May 24, 2018

Cyber Détente Part I: A Security Dilemma?

Late last year the Obama administration reopened talks with Russia over the militarization of cyberspace and assented to cybersecurity discussion in the United Nations First Committee (Disarmament and National Security). My intention in this three-part series is to probe Russian and American foreign policy on cyberwarfare and advance the thesis that the Russians are negotiating for specific strategic or diplomatic gains, while the Americans are primarily procedurally invested owing to the “reset” in Russian relations and changing perceptions of cyberwarfare.

This first post rebuts the Russians’ purported rationale for talks: avoiding a security dilemma.

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The Russians seek a cyberwarfare arms control instrument ostensibly to avoid a security dilemma and arms race, in the vein of past arrangements for nuclear weapons (i.e. SALT I/II, START I/II, and SORT) and anti-ballistic missile technology (ABM), among others. This basis for negotiations does not withstand scrutiny.

A security dilemma may arise where a state has the opportunity to develop a game-changing new weapons system, even if for purely defensive purposes. For fear of strategic disadvantage other powers may elect to develop the weapon – an arms race – resulting in none gaining a strategic advantage and all bearing a significant cost. Alternatively, technologically incapable of matching or unable to afford the development, other states may take destabilizing offensive steps. Arms control treaties resolve this form of security dilemma by committing states to not developing certain weapons.

Cyberwarfare lacks necessary elements of a security dilemma. First and foremost, cyberwarfare capabilities defy quantifiability. Consider the Cold War nuclear arms race, for example, and the strategic fixation on differences in the number and type of nuclear warheads and delivery systems (the “missile gap”). In the absence of such a metric the two powers have no means of calibrating their activities, and there is no persistent pressure to match or surpass some specific capability the other side maintains.

Intelligence might give each power a rough indication of the other’s cyberwarfare capabilities, but it will be harder to come by than for other military operations. Unlike with other weapons systems, cyberwarfare does not require special installations or resources. There are no centrifuge sites to inspect or uranium shipments to track – just talented programmers and generic computer hardware.

A related issue is that a successful arms control agreement on cyberwarfare would require monitoring and enforcement provisions (“trust but verify”). But as discussed above intelligence on cyberwar capabilities will be harder to come by than for other weapons systems. The Biological Weapons Convention is illustrative of how ineffective an arms control treaty may be without effective monitoring: until a 1989 defection the West was unaware of the scope of Russia’s secret biological weapons program.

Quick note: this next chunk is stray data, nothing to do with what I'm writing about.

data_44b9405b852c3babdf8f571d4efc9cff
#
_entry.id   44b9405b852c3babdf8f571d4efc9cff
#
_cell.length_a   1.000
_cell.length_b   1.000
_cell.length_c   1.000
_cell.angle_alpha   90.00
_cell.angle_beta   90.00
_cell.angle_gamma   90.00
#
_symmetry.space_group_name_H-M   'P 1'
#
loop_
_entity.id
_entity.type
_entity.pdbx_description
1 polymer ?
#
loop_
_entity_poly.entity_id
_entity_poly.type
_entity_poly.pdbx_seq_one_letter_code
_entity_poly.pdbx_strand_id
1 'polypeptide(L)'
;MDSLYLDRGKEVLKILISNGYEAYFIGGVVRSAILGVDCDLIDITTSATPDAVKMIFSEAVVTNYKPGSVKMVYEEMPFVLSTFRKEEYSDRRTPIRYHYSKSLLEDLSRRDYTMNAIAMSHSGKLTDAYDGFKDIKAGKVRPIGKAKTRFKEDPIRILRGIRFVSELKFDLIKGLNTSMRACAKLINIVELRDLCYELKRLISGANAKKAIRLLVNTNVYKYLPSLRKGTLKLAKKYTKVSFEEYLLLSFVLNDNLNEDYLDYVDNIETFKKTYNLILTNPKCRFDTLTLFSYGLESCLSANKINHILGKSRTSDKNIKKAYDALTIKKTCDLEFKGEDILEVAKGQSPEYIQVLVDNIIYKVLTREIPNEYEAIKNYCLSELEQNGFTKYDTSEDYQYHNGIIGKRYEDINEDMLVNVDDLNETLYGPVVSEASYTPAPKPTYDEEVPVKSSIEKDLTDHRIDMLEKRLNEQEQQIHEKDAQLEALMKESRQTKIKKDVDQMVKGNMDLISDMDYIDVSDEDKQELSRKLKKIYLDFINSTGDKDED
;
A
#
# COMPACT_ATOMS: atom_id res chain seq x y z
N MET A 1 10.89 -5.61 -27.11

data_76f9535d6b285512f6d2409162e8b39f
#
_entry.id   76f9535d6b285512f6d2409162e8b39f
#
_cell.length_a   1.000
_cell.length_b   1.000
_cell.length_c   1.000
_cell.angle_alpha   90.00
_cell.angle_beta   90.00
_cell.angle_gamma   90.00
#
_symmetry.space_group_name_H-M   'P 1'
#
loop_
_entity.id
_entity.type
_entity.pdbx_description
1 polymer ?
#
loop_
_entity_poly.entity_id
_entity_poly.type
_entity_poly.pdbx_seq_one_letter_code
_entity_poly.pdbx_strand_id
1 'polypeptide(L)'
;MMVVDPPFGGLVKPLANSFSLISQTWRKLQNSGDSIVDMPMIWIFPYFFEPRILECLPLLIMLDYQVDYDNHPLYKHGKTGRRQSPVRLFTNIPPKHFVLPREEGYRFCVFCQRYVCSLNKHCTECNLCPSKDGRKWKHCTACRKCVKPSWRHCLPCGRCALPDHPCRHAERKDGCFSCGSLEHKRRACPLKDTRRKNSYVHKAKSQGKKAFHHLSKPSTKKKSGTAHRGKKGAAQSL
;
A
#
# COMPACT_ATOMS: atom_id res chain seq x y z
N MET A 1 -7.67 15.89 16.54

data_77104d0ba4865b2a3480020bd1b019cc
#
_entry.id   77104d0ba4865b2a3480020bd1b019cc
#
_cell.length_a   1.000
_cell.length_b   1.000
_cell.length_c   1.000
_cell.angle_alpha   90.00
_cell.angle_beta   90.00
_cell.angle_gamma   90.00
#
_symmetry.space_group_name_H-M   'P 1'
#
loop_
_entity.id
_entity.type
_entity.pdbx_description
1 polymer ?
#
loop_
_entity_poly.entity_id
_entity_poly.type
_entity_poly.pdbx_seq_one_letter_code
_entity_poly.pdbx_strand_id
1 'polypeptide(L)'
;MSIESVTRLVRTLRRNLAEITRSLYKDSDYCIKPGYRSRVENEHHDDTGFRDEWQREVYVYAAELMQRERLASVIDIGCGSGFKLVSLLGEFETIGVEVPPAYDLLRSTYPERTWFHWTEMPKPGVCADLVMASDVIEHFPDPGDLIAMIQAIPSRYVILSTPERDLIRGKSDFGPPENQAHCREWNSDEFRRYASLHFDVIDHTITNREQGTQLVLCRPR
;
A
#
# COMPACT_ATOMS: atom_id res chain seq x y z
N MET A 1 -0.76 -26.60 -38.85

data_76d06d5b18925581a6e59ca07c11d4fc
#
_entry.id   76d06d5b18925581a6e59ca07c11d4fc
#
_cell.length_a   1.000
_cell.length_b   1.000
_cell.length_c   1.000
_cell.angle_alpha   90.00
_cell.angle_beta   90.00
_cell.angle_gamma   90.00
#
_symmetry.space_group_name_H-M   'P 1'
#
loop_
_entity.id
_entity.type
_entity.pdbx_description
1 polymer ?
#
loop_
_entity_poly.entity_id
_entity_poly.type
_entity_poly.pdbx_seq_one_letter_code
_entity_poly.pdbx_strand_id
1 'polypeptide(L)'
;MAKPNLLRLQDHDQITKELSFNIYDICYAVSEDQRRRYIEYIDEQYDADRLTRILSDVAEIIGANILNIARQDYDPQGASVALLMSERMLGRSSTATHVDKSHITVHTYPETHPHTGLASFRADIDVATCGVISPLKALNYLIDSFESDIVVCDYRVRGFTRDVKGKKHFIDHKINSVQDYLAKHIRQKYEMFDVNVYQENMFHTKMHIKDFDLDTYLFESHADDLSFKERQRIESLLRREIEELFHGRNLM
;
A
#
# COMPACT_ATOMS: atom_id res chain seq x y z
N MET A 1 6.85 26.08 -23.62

Supposing, arguendo, that cyberwarfare capabilities did form an avoidable security dilemma, the negative results that make a security dilemma worth avoiding – excessive expenditures and destabilization – do not arise.

Cyberwarfare is cheap. Developing the F-22 aircraft, for example, cost roughly $65 billion; the annual Air Force cyberspace budget, on the other hand, appears in the low billions and consists primarily of personnel and basing expenditures (Strategic Command Press Release; FY2010 budget).

As for destabilization, there is minimal marginal strategic gain from cyberwarfare capabilities. In the Cold War nuclear arms race there was a perception that if the other side achieved even a slight advantage the bipolar strategic equilibrium would collapse. Cyberwarfare is neither perceived to be – nor is it, in actuality – so effective on the margin. While specific capabilities are not public, it is difficult to imagine cyberattacks will be consistently more effective than conventional strikes. Moreover, given the United States’ enormous strategic advantages in the whole, even significant marginal strategic gains would do little to tip the balance of power to Russia.

Having deconstructed the alleged Russian rationale for talks, the next post in this series will explore alternate viable Russian rationales.

Comments

  1. “the negative results that make a security dilemma worth avoiding….do not arise”

    It’s easy to say that something as virtual as cybersecurity can’t have alot of physical impact, but consider if a country’s power grid or nuclear reactors were hacked into. A huge part of a developed country’s infrastructure is susceptible to cyberwarfare.

    http://www.thaindian.com/newsportal/world-news/chinese-and-russian-cyber-spies-hack-us-power-grid_100176886.html

  2. Agree with Stan that cyber attacks are capable of mass disruption and possibly destruction under the right circumstances. I think Jonathan’s point is that these types of attacks are very rare. However, its worth pointing out that use of nuclear weapons is pretty rare too. Use of conventional weapons (e.g. heavy munitions) outside of declared war is also pretty rare too.

    In my opinion, we are witnessing the dawn of a new era and its difficult to say with certainty what the future holds in regards to cyber warfare.